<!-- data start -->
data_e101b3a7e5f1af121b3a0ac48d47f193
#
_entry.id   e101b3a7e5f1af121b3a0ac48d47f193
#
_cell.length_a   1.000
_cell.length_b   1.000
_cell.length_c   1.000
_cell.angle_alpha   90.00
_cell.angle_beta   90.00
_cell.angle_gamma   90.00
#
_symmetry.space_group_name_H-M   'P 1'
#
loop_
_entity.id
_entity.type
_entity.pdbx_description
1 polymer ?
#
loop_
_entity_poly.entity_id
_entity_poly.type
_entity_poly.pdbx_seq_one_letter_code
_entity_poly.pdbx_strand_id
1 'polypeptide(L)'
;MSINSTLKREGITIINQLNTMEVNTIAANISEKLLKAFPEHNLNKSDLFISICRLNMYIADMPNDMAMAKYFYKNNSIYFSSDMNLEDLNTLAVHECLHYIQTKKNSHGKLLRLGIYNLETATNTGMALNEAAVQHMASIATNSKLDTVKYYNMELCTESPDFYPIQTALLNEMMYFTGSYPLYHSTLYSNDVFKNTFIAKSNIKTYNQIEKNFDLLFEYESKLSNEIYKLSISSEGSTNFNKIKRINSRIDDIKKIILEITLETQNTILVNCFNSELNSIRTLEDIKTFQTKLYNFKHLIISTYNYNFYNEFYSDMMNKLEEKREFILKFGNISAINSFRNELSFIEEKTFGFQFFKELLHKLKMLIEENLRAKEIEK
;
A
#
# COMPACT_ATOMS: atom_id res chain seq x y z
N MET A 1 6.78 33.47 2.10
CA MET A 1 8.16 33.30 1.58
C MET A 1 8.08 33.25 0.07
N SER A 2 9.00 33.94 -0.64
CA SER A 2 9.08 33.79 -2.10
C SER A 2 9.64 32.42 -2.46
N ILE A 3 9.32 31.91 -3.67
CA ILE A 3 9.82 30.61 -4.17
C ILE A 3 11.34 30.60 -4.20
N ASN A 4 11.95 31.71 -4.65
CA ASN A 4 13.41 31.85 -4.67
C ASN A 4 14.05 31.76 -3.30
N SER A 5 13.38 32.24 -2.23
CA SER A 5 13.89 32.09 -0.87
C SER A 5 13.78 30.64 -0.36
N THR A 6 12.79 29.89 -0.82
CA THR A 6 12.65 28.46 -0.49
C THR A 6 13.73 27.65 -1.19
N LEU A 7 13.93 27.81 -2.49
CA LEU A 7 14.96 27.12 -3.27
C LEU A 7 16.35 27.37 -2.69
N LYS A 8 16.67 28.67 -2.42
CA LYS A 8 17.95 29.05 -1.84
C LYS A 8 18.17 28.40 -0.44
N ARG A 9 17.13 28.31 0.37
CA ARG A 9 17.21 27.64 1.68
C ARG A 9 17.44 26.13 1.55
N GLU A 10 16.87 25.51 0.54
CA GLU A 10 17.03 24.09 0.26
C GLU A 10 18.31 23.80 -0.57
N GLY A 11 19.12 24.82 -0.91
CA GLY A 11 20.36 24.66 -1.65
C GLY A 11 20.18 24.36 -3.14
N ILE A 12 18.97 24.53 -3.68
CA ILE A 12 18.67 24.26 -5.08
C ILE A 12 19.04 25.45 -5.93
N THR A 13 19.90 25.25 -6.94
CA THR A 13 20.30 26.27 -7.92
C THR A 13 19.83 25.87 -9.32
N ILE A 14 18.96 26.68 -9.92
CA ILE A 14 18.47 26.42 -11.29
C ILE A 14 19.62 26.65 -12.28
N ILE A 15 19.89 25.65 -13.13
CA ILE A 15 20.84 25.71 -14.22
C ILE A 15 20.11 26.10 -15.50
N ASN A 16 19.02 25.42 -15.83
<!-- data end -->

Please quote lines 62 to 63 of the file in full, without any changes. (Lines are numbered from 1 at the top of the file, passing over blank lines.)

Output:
CA GLY A 11 20.36 24.66 -1.65
C GLY A 11 20.18 24.36 -3.14